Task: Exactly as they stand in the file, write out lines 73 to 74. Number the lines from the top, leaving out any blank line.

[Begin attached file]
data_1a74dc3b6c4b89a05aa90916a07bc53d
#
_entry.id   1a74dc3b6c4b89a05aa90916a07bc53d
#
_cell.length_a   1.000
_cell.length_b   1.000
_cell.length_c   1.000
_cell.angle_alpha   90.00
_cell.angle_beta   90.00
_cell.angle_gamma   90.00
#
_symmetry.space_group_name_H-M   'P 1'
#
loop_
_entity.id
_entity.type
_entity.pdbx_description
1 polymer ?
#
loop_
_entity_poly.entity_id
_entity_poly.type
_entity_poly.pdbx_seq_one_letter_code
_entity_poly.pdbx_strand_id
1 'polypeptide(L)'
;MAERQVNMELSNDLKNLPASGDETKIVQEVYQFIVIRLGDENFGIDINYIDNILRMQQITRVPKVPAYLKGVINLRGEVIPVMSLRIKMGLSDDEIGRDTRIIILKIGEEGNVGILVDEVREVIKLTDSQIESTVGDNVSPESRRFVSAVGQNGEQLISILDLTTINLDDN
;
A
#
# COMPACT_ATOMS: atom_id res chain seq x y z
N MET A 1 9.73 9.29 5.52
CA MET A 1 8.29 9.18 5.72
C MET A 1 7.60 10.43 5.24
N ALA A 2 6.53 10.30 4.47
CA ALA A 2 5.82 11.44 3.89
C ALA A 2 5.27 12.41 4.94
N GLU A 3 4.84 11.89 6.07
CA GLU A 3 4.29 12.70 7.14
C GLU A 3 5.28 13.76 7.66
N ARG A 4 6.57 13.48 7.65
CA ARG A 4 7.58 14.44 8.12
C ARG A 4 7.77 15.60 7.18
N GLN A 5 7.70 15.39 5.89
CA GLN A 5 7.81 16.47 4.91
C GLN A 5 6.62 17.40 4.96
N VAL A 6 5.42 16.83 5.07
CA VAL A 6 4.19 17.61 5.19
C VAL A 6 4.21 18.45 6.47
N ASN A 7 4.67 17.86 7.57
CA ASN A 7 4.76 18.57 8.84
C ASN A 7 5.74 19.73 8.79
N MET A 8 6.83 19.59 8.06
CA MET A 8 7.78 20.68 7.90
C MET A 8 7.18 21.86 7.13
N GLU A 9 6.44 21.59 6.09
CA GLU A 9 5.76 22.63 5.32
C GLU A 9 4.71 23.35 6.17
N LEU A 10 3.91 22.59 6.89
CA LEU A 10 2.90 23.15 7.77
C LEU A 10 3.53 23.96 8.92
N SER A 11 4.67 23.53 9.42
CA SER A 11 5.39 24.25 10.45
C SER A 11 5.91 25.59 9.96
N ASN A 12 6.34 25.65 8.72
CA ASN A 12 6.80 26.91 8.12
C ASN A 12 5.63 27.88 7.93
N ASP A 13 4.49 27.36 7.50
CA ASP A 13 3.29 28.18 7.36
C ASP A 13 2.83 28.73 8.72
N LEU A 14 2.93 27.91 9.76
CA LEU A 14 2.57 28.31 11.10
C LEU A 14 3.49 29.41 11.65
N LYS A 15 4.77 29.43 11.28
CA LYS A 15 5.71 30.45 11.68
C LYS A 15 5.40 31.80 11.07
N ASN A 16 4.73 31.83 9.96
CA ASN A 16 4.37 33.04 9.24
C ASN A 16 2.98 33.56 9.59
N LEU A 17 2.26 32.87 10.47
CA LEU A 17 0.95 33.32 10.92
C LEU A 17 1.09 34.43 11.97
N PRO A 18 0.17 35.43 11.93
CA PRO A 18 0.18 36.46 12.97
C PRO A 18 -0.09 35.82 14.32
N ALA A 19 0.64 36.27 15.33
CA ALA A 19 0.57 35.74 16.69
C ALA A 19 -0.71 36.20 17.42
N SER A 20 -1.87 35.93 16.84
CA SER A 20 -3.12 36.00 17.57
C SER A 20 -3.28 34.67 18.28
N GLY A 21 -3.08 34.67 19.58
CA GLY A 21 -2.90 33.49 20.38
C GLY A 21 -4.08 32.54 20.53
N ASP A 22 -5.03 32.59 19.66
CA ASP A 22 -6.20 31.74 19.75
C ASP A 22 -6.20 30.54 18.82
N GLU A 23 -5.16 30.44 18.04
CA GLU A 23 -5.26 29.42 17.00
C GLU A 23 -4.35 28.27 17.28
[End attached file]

N LYS A 15 4.77 29.43 11.28
CA LYS A 15 5.71 30.45 11.68